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Tuesday, August 23, 2011

The God Freyr

Also known as: Frey, Fro, Frothi; Frodis, Yngvi; Ing
Titles: Lord; Master; The Generous One; Wise Fruitful
  • Origin: Norse
  • Classification: Vanir
  • Animal: Boar
  • Colors: Brown; Gold; Green
  • Favored people: Seafarers; Lovers; Brewers
  • Runes: Ehwaz, Fehu, Ingwaz
Freyr is the Lord of Peace, Plenty, Prosperity, and Pleasure. Worshipped as a phallic fertility god, Freyr "bestows peace and pleasure on mortals". He rules over the rain, the shining of the sun and the produce of the fields.

 He is one of the Vanir, the son of the sea god Njörðr and brother of the love goddess Freyja. The gods gave him Álfheimr, the realm of the Elves, as a teething present, and so he is the Elven King, ruler of the land of the light elves, "Alfheim". He rides the shining dwarf-made boar Gullinbursti and possesses the ship Skíðblaðnir which always has a favourable breeze and can be folded together and carried in a pouch when it is not being used. He has the servants Skírnir, Byggvir and Beyla.

He dispenses wealth, love, and fertility to adults and good luck to children.

In comparison to Thor and Odin, relatively little is known regarding Freyr. Later chroniclers of Norse myth were less interested or identified less with Vanir spirits, or perhaps the Vanir are just innately more shadowy and mysterious.

The most extensive Freyr myth relates Freyr's falling in love with the giantess Gerðr. Eventually she becomes his wife but first Freyr has to give away his magic sword, that would on its own, rise from its sheath and spread a field with carnage whenever the owner desired it ("if wise be he who wields it"). Deprived of this weapon Freyr defeats the giant Beli with an antler.

Freyr is a divine ancestor, a spirit of growth. He is venerated as a hallic deity. Although Freyr is a lover, he's a fierce warrior, too. His nature may be epitomized by the fierce, virile boars that are his sacred animal.

Freyr's shield bearer and servant is Skirnir, to whom he gave his sword, which Skirnir requested as a reward for making Gerd his wife. On the day of Ragnarok, Freyr will battle without a weapon (having given his sword away to Skirnir), and will be the first to be killed by the fire giant Surt.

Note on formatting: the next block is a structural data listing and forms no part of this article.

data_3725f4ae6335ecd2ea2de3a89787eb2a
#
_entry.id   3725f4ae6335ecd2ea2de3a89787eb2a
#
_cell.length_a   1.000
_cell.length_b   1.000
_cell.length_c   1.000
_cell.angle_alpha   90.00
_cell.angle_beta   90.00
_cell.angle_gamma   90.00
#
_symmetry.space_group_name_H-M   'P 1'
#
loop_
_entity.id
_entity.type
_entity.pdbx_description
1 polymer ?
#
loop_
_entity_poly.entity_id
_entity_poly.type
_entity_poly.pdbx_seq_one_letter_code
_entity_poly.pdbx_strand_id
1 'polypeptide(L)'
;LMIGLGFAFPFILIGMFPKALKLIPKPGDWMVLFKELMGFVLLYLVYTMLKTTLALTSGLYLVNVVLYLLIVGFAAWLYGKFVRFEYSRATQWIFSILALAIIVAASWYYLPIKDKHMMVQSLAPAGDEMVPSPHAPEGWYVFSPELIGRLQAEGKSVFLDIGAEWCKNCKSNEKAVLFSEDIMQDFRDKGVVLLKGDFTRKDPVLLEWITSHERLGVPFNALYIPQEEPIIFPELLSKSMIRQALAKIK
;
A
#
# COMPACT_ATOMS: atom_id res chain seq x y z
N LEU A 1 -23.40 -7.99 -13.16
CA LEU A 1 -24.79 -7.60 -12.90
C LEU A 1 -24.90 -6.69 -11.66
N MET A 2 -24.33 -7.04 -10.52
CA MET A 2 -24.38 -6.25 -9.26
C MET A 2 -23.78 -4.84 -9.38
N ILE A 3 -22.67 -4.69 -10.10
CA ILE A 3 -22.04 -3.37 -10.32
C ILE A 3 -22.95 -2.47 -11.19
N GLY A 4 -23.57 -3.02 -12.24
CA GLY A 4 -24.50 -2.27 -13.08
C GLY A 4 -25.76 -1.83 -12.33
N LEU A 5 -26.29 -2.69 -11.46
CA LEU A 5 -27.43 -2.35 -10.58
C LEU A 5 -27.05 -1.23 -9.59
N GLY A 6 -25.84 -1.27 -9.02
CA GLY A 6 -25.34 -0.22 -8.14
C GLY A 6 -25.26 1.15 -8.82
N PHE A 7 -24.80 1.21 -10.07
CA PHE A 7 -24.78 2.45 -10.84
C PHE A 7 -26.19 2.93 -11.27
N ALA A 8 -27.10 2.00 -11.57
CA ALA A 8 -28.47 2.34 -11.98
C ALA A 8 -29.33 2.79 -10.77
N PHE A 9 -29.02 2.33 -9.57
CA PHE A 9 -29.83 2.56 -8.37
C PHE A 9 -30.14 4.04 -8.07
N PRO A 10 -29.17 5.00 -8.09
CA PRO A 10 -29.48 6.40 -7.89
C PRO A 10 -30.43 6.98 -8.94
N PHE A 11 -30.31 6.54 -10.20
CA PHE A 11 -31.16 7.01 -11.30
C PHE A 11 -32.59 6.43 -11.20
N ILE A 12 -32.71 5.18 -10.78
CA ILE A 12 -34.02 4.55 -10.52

Freyr was especially popular in Sweden where, in ceremonies similar to those dedicated to his mother, Herta, his sacred image was carried from farm to farm annually in a wagon. It was expected to stimulate abundance, fertility, prosperity, and good fortune. Freyr was considered an ancestral spirit by the kings of Uppsala, who may have used his name as a title. (Freyr literally means "Lord" and is a title.) Some Icelandic chiefs bore the title "Priest of Freyr."

Place: Freyr was especially associated with Sweden and seen as an ancestor of the Swedish royal house. His center of veneration was in Uppsala, Sweden, where it continued long after most of Scandinavia had converted to Christianity.

Iconography: An image thought to represent him depicts a man in a pointy cap, holding his beard in his hand. In his shrine at Uppsala, Freyr was represented as a virile man with a large, erect penis. An alternative image portrayed him as a young boy traveling across the sea. His image was featured on armor and weapons.

Attributes: A sword, which emerges independently from its scabbard, creating a field of carriage wherever its owner directs; a ship whose sails always attract favorable winds but could be folded up and carried.

Mounts: A golden boar named Golden Bristles. Freyr's chariot is drawn by two boars. He also rides a horse named Bloody Hooves.

Appropriate offerings: The Yule boar, or male pig, commemorates the annual sacrificial boar offered to Freyr in winter. Serve Freyr libations of fresh water, barley wine, ale, or mead.
 
From: Encyclopedia of Spirits and various other sources
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